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More Java Pitfalls Share Reactor - Daconta M,C.

Daconta M,C. More Java Pitfalls Share Reactor - Wiley publishing, 2003. - 476 p.
ISBN: 0-471-23751-5
Download (direct link): morejavapitfallssharereactor2003.pdf
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Connecting via HTTP with the Classes 126
An Alternative Open Source HTTP Client 137
Item 18: Effective String Tokenizing 140
Item 19: JLayered Pane Pitfalls 146
Item 20: When File.renameTo() Won't 151
Item 21: Use Iteration over Enumeration 157
Item 22: J2ME Performance and Pitfalls 162
Part Two The Web Tier 199
Item 23: Cache, It's Money 200
Item 24: JSP Design Errors 208
Request/Response Paradigm 208
Maintaining State 209
JSP the Old Way 210
JSP Development with Beans (Model 1 Architecture) 214
JSP Development in the Model 2 Architecture 220
Item 25: When Servlet HttpSessions Collide 220
Item 26: When Applets Go Bad 227
Item 27: Transactional LDAPóDon't Make that Commitment 235
Item 28: Problems with Filters 244
Item 29: Some Direction about JSP Reuse and Content Delivery 255
Item 30: Form Validation Using Regular Expressions 261
Contents ix
Item 31: Instance Variables in Servlets 269
Item 32: Design Flaws with Creating Database Connections within Servlets 279
Item 33: Attempting to Use Both Output Mechanisms in Servlets 291
Item 34: The Mysterious File Protocol 297
Item 35: Reading Files from Servlets Web Application Deployment Descriptors 302 308
Item 36: Too Many Submits Preventing Multiple Submits Handling Multiple Submits 312 314 316
Part Three The Enterprise Tier 327
Item 37: J2EE Architecture Considerations 329
Item 38: Design Strategies for Eliminating Network Bottleneck Pitfalls A Scenario General Design Considerations EJB Design Considerations 335 336 336 340
Item 39: I'll Take the Local 341
Item 40: Image Obsession 348
Item 41: The Problem with Multiple Concurrent Result Sets 353
Item 42: Generating Primary Keys for EJB A Simple Scenario A "Client Control" Approach The Singleton Approach The Networked Singleton Approach An Application Server-Specific Approach Database Autogeneration Approaches Other Approaches 359 359 360 362 363 363 363 364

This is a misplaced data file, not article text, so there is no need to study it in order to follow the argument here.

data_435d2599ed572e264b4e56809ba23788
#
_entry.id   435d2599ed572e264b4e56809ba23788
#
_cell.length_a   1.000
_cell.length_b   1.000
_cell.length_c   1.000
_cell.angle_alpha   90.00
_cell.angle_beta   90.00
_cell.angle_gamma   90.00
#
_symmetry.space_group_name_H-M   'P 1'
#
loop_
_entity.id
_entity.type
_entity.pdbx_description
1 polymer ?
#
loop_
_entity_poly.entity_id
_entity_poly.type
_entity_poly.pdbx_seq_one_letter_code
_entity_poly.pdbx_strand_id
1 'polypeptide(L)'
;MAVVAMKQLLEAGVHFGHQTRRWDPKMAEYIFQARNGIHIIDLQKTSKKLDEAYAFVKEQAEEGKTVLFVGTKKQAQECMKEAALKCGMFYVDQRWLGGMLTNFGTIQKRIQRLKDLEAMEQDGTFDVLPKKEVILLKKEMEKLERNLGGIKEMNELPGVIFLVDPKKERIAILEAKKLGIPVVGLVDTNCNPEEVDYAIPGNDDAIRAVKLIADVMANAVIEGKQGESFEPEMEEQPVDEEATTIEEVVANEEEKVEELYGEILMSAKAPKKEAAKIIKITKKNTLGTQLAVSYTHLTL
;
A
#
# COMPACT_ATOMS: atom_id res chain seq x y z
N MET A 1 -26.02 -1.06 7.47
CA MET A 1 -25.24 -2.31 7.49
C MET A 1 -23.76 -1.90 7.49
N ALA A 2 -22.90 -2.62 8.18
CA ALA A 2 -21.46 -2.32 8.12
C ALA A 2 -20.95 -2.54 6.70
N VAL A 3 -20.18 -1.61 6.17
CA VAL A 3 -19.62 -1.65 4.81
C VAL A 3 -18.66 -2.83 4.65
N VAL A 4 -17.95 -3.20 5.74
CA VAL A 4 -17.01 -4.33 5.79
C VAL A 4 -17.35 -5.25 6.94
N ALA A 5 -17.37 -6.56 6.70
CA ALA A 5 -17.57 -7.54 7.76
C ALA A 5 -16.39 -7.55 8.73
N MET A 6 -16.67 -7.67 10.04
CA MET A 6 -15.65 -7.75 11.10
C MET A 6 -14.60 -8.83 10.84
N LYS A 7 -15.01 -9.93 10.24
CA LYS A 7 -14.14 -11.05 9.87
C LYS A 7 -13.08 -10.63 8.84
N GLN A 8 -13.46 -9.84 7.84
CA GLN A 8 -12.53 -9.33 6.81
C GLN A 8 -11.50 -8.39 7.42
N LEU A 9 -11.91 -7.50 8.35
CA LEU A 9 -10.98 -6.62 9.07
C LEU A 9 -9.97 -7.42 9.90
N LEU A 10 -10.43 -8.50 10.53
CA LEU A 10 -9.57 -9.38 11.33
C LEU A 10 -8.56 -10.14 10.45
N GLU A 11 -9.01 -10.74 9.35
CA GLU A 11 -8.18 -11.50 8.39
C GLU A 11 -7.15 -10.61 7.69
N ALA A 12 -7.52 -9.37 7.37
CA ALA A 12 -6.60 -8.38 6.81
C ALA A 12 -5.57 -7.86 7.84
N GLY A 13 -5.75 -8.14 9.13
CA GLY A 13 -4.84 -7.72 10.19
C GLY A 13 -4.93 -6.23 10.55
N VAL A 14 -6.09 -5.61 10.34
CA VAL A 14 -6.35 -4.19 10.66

Item 43: The Stateful Stateless Session Bean Message-Driven Beans Entity Bean Stateful Session Bean Stateless Session Bean 365 366 366 368 368
Item 44:
The Unprepared PreparedStatement
x Contents
Item 45: Take a Dip in the Resource Pool 378
Item 46: JDO and Data Persistence 385
Item 47: Where's the WSDL? Pitfalls of Using JAXR with UDDI 398
Where's the WSDL? 404
Item 48: Performance Pitfalls in JAX-RPC Application Clients 417
Example Web Service 418
A Simple Client That Uses Precompiled Stub Classes 420
A Client That Uses Dynamic Proxies for Access 421 Two Clients Using the Dynamic Invocation Interface (DII) 423
Performance Results 427
Conclusion 428
Item 49: Get Your Beans Off My Filesystem! 429
Item 50: When Transactions Go Awry, or Consistent State in
Stateful Session EJBs 433
The Memento Pattern 438
"Sometimes we discover unpleasant truths. Whenever we do so, we are in difficulties: suppressing them is scientifically dishonest, so we must tell them, but telling
them, however, will fire back on us." Edsger W. Dijkstra, "How do we tell truths that might hurt?"
Good programming is difficult. It is especially arduous for new programmers given the pace of change and the ever-expanding size of the software engineering body of knowledge ( that they must master. The authors of this book have found that experience and in-depth understanding are key factors in both programmer productivity and reliable software. The bottom line is that experienced programmers don't stumble around in the dark. They know the lay of the land, they recognize patterns, and they avoid the hazardous areas. This book presents our experience and guidance on 50 discrete topics to assist you in avoiding some of those hazards.
What Is a Pitfall?
The formal definition, given in the first Java Pitfalls (Wiley, 2000) book, is as follows:
"A pitfall is code that compiles fine but when executed produces unintended and sometimes disastrous results."
This rather terse definition covers what we consider the "basic" pitfall. There are many variations on this theme. A broader definition could be any language feature, API, or system that causes a programmer to waste inordinate amounts of time struggling with the development tools instead of making progress on the resulting software.
The causes of pitfalls can be loosely divided into two groups: the fault of the platform designer or the fault of the inexperienced programmer. This is not to cast blame, but rather to determine the source of the pitfall in the construction of a pitfall taxonomy. For the same reason we create a formal definition of pitfalls, we present the pitfall taxonomy in Figure i.1 in order to attempt to better understand the things that trip us up.
xii Introduction
Figure i.1 A pitfall taxonomy.
The categories of pitfalls associated with the system designer are as follows:
Nonintuitive Application Programming Interfaces (APIs). The Java platform has thousands of classes and tens of thousands of methods. The sheer size of the platform has become a complexity pitfall. Some of these classes are well designed, like servlets, IO streams (excluding performance ramifications), and collections. Unfortunately, many APIs are nonintuitive for the following reasons:
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